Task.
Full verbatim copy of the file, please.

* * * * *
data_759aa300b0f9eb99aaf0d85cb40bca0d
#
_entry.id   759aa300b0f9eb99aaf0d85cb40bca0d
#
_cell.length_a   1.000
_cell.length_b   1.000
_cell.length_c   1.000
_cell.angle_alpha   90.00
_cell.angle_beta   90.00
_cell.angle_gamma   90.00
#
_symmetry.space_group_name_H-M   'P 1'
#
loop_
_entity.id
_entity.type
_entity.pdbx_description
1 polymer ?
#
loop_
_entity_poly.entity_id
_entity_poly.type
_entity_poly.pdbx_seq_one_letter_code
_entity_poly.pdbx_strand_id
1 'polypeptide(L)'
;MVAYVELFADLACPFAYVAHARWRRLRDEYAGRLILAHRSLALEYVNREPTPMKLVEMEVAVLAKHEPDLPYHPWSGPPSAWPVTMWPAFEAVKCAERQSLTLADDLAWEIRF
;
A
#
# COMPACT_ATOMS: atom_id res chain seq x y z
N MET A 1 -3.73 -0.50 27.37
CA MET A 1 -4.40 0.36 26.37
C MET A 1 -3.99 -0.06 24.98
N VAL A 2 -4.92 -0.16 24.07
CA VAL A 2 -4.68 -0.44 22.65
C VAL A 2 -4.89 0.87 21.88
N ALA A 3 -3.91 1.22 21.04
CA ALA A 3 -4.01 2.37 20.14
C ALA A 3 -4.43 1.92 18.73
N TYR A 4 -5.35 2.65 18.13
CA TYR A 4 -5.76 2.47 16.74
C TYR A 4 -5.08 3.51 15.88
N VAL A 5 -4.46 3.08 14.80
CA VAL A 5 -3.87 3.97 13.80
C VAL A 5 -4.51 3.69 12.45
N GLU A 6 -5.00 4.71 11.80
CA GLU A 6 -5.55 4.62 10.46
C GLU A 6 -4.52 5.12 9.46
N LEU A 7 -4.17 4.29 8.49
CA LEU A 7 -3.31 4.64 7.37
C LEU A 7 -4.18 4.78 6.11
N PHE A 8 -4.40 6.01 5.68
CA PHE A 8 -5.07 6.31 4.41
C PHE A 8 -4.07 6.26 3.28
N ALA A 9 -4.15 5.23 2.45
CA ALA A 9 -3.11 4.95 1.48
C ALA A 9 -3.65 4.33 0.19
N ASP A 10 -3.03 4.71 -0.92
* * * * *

data_759aa300b0f9eb99aaf0d85cb40bca0d
#
_entry.id   759aa300b0f9eb99aaf0d85cb40bca0d
#
_cell.length_a   1.000
_cell.length_b   1.000
_cell.length_c   1.000
_cell.angle_alpha   90.00
_cell.angle_beta   90.00
_cell.angle_gamma   90.00
#
_symmetry.space_group_name_H-M   'P 1'
#
loop_
_entity.id
_entity.type
_entity.pdbx_description
1 polymer ?
#
loop_
_entity_poly.entity_id
_entity_poly.type
_entity_poly.pdbx_seq_one_letter_code
_entity_poly.pdbx_strand_id
1 'polypeptide(L)'
;MVAYVELFADLACPFAYVAHARWRRLRDEYAGRLILAHRSLALEYVNREPTPMKLVEMEVAVLAKHEPDLPYHPWSGPPSAWPVTMWPAFEAVKCAERQSLTLADDLAWEIRF
;
A
#
# COMPACT_ATOMS: atom_id res chain seq x y z
N MET A 1 -3.73 -0.50 27.37
CA MET A 1 -4.40 0.36 26.37
C MET A 1 -3.99 -0.06 24.98
N VAL A 2 -4.92 -0.16 24.07
CA VAL A 2 -4.68 -0.44 22.65
C VAL A 2 -4.89 0.87 21.88
N ALA A 3 -3.91 1.22 21.04
CA ALA A 3 -4.01 2.37 20.14
C ALA A 3 -4.43 1.92 18.73
N TYR A 4 -5.35 2.65 18.13
CA TYR A 4 -5.76 2.47 16.74
C TYR A 4 -5.08 3.51 15.88
N VAL A 5 -4.46 3.08 14.80
CA VAL A 5 -3.87 3.97 13.80
C VAL A 5 -4.51 3.69 12.45
N GLU A 6 -5.00 4.71 11.80
CA GLU A 6 -5.55 4.62 10.46
C GLU A 6 -4.52 5.12 9.46
N LEU A 7 -4.17 4.29 8.49
CA LEU A 7 -3.31 4.64 7.37
C LEU A 7 -4.18 4.78 6.11
N PHE A 8 -4.40 6.01 5.68
CA PHE A 8 -5.07 6.31 4.41
C PHE A 8 -4.07 6.26 3.28
N ALA A 9 -4.15 5.23 2.45
CA ALA A 9 -3.11 4.95 1.48
C ALA A 9 -3.65 4.33 0.19
N ASP A 10 -3.03 4.71 -0.92